The record reasonably supports the judge=s decision requiring the employee to change QRCs. Michael Quinn, QRC, testified at the hearing on behalf of the employer and insurer. He had been given a set of hypothetical facts based on the employee=s rehabilitation file. It was his opinion that QRC McCaffrey=s reports, as described in the hypothetical, were Alacking in content about specifics related to rehabilitation issues that deal with return to work.@ He also testified that, when an employee is released to return to work, Ausual and customary QRC practice and procedure would be then to begin notifying parties of the availability for work and adjusting the Rehabilitation Plan accordingly.@ It was further his opinion that the employee=s return to work in an unpaid community service position affected the employee=s availability for the labor market and thus affected her return to suitable gainful employment. QRC Quinn also opined that QRC McCaffrey had lost his perspective on neutrality and that a change of QRC would be in the best interests of the parties. This evidence supports the judge=s finding that it was in the best interests of the parties that the employee choose a different QRC. The findings and order are therefore affirmed.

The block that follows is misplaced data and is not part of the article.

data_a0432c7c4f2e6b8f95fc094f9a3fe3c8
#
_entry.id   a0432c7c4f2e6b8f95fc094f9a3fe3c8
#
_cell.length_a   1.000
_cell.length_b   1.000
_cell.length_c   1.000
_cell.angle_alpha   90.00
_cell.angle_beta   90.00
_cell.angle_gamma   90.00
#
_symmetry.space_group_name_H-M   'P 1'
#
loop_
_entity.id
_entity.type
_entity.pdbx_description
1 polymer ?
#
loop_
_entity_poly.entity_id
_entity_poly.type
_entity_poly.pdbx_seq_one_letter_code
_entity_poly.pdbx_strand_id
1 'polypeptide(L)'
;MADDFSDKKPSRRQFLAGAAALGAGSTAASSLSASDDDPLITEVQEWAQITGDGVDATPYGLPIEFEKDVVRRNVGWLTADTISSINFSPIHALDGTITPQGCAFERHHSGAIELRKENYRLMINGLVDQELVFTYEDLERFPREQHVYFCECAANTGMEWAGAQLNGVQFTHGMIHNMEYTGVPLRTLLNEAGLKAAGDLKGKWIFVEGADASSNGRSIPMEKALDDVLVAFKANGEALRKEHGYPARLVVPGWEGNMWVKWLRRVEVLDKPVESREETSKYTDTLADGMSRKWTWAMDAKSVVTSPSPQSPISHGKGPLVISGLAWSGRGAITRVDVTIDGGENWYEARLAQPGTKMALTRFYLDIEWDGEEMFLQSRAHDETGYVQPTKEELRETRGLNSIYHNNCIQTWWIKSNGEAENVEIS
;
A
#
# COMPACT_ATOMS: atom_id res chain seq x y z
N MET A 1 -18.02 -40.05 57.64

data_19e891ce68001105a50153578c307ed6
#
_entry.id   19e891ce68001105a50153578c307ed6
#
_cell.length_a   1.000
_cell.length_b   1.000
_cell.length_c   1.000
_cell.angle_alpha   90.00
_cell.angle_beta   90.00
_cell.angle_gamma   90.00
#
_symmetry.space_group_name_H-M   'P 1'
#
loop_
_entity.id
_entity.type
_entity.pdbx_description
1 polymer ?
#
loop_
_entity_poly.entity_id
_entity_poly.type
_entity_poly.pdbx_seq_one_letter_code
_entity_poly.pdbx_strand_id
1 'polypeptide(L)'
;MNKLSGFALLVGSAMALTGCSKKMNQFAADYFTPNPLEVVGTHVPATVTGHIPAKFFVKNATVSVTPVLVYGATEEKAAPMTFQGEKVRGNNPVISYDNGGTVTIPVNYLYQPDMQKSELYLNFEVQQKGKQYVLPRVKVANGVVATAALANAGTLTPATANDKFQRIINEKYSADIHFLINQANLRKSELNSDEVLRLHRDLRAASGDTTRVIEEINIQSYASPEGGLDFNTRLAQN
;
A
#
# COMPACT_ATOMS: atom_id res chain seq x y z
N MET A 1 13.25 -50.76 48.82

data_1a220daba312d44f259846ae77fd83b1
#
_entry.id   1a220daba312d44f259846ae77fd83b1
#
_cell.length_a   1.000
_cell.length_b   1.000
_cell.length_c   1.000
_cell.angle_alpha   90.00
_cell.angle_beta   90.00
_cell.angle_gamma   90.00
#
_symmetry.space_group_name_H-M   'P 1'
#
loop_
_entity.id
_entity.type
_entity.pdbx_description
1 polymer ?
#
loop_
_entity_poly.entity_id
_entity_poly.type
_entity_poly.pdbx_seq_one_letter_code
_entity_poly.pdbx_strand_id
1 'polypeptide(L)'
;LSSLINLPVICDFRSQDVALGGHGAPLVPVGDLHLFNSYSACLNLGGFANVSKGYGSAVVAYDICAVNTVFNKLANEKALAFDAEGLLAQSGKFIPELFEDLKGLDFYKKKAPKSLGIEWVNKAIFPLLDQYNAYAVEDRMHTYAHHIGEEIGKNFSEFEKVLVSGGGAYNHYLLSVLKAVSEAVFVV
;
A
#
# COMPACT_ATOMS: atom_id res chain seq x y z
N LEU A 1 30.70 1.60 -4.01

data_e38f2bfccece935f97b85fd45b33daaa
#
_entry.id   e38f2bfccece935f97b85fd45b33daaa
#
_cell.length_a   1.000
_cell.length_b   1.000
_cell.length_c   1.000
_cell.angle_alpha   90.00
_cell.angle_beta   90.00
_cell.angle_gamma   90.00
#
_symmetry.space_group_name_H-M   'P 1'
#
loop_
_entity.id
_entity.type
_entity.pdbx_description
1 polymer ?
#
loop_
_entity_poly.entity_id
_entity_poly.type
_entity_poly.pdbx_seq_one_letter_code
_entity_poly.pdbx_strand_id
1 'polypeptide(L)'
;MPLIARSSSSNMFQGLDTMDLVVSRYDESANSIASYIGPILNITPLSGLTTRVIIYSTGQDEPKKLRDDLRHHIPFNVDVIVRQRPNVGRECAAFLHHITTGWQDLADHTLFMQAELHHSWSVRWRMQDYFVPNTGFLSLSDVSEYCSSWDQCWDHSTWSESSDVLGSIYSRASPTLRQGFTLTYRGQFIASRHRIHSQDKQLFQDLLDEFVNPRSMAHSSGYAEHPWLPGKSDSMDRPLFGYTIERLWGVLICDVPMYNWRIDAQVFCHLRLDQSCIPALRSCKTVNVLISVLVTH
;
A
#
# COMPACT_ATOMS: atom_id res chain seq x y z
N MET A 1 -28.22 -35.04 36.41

According to an unappealed finding.
 The judge allowed the employee to select her new QRC.
 Minn. Stat. ' 176.102, subd. 4, provides that an employee has a right to choose a QRC once during the period beginning before the rehabilitation consultation and ending 60 days after filing of the rehabilitation plan.
 QRC Quinn also testified that the filing of a petition to discontinue workers= compensation benefits and a rehabilitation request to terminate rehabilitation services should not influence a decision to disclose or not disclose employment information.
 The employee also contends that is there is no evidence in the record to support the judge=s finding that the employer and insurer have lost confidence in QRC McCaffrey. We note, however, that the record establishes that the employer and insurer filed a complaint of unethical and unprofessional conduct by QRC McCaffrey for his failure to disclose the employee=s return to work. The employee=s argument that the Aallegations are vigorously disputed by the employee and the QRC@ does nothing to address the employer and insurer=s lack of confidence based on their reasonable perception of the facts.